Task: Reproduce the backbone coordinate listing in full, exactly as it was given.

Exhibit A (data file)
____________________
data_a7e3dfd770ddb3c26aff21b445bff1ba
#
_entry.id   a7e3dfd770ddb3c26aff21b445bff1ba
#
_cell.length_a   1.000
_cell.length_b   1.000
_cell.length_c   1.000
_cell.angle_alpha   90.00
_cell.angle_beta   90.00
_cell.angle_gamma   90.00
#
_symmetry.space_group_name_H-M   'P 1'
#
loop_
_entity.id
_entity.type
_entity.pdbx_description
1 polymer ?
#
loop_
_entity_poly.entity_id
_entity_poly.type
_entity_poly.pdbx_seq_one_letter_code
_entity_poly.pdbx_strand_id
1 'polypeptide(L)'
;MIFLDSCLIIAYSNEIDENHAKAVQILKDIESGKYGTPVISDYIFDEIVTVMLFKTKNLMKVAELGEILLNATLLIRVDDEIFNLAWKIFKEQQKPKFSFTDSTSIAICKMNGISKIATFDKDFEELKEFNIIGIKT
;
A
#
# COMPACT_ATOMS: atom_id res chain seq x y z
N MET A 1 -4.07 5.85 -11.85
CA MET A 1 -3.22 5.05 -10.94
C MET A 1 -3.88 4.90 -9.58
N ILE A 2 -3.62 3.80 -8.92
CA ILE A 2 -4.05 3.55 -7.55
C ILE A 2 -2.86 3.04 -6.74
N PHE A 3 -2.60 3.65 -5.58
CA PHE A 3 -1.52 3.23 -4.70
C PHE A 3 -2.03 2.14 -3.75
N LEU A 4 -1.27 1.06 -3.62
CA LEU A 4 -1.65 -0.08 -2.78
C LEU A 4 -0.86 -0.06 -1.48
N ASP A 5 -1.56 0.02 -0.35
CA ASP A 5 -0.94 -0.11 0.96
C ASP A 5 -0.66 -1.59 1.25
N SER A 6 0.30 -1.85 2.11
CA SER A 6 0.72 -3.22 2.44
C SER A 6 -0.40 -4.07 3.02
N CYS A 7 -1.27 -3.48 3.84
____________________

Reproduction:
data_a7e3dfd770ddb3c26aff21b445bff1ba
#
_entry.id   a7e3dfd770ddb3c26aff21b445bff1ba
#
_cell.length_a   1.000
_cell.length_b   1.000
_cell.length_c   1.000
_cell.angle_alpha   90.00
_cell.angle_beta   90.00
_cell.angle_gamma   90.00
#
_symmetry.space_group_name_H-M   'P 1'
#
loop_
_entity.id
_entity.type
_entity.pdbx_description
1 polymer ?
#
loop_
_entity_poly.entity_id
_entity_poly.type
_entity_poly.pdbx_seq_one_letter_code
_entity_poly.pdbx_strand_id
1 'polypeptide(L)'
;MIFLDSCLIIAYSNEIDENHAKAVQILKDIESGKYGTPVISDYIFDEIVTVMLFKTKNLMKVAELGEILLNATLLIRVDDEIFNLAWKIFKEQQKPKFSFTDSTSIAICKMNGISKIATFDKDFEELKEFNIIGIKT
;
A
#
# COMPACT_ATOMS: atom_id res chain seq x y z
N MET A 1 -4.07 5.85 -11.85
CA MET A 1 -3.22 5.05 -10.94
C MET A 1 -3.88 4.90 -9.58
N ILE A 2 -3.62 3.80 -8.92
CA ILE A 2 -4.05 3.55 -7.55
C ILE A 2 -2.86 3.04 -6.74
N PHE A 3 -2.60 3.65 -5.58
CA PHE A 3 -1.52 3.23 -4.70
C PHE A 3 -2.03 2.14 -3.75
N LEU A 4 -1.27 1.06 -3.62
CA LEU A 4 -1.65 -0.08 -2.78
C LEU A 4 -0.86 -0.06 -1.48
N ASP A 5 -1.56 0.02 -0.35
CA ASP A 5 -0.94 -0.11 0.96
C ASP A 5 -0.66 -1.59 1.25
N SER A 6 0.30 -1.85 2.11
CA SER A 6 0.72 -3.22 2.44
C SER A 6 -0.40 -4.07 3.02
N CYS A 7 -1.27 -3.48 3.84